Scott Usher, owner of the Christian art company Havenlight, describes Yongsung’s approach in the painting: “Instead of doing a painting of Christ saving Peter, Yongsung turned around and said, ‘Why don’t I have you [the viewer] where Peter is, and Christ is saving you? You’re down beneath the surface of the water and Christ’s hand is reaching for you.’ The idea is that you are the person that Christ is interacting with, even though it might be based on a biblical story.”

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The Hand of God by Yongsung Kim.
Images courtesy of Havenlight.

The painting, titled The Hand of God (left), has had deep meaning for countless viewers. From feeling suffocated by grief after the passing of a loved one to experiencing family separation, to overcoming suicidal thoughts, Yongsung has heard many ways that people have personally identified with the painting.

“All of them said they were sinking in the water—they were drowning—but they were able to get out of the water with the power of the hand of God,” he says. “Some of them say, ‘You saved me from suicide, you saved my family, you helped me reorganize my life, or you helped me strengthen my faith.’ But I wanted to tell them that that’s not me who did so: the Christ in my picture made that possible.”

The Hand of God isn’t Yongsung’s only piece that invites the viewer to step into the painting. Calm and Stars (below) is another example: it depicts Christ in a boat with just one other person.

“It’s the calm after the storm when He was on the Sea of Galilee. But instead of [painting] a boat full of disciples, there’s only one other person on the boat, and that person is you. You are with Him,” Scott says. “You find that time and time again [with Yongsung’s art]: Christ is looking out at you, interacting with you, bringing you along with Him. That’s an important thing that Yongsung puts in his paintings. It’s this idea that all you have to do is ask, and Christ is there for you.”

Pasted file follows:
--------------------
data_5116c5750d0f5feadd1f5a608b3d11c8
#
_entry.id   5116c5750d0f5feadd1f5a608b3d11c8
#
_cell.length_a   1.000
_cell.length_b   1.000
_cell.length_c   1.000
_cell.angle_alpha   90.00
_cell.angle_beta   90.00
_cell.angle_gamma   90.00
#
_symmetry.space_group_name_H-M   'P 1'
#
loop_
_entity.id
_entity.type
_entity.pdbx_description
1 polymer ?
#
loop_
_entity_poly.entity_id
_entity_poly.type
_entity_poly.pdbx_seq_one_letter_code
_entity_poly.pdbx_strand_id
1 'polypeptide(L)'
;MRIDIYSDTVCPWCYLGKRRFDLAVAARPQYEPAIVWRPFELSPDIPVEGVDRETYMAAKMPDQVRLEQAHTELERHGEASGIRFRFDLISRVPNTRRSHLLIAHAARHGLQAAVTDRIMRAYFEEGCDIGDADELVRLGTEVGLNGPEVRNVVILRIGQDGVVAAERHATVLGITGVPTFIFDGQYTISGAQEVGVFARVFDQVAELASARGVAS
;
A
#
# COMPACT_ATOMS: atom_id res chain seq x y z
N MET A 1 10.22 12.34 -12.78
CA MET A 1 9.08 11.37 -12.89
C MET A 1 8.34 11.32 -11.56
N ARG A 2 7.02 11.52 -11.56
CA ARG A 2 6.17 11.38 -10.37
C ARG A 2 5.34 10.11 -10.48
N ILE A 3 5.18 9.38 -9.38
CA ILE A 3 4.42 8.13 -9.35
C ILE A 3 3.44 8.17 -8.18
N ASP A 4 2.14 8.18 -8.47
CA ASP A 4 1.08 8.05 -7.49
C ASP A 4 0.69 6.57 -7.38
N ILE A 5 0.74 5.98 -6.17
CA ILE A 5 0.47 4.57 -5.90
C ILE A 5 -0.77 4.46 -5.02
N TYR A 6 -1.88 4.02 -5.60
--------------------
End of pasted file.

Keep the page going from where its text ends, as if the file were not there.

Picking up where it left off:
YSK Calm And Stars 18 x 12.jpg
Calm and Stars by Yongsung Kim.
Image courtesy of Havenlight.

Making a Way

Yongsung says his life revolves around two things: family and painting. So it was difficult when those two priorities seemed to conflict with each other early in Yongsung’s career. He wanted to paint religious art but struggled to reconcile this desire and his ability to adequately provide for his family.

He remembers a painful conversation with his wife in which she expressed that while she had seen how Yongsung’s paintings made others happy, she was struggling to find joy in them because of the financial trials they were facing. Hearing this broke Yongsung’s heart, and he began to pray, “Heavenly Father, please help me help my wife become happy.”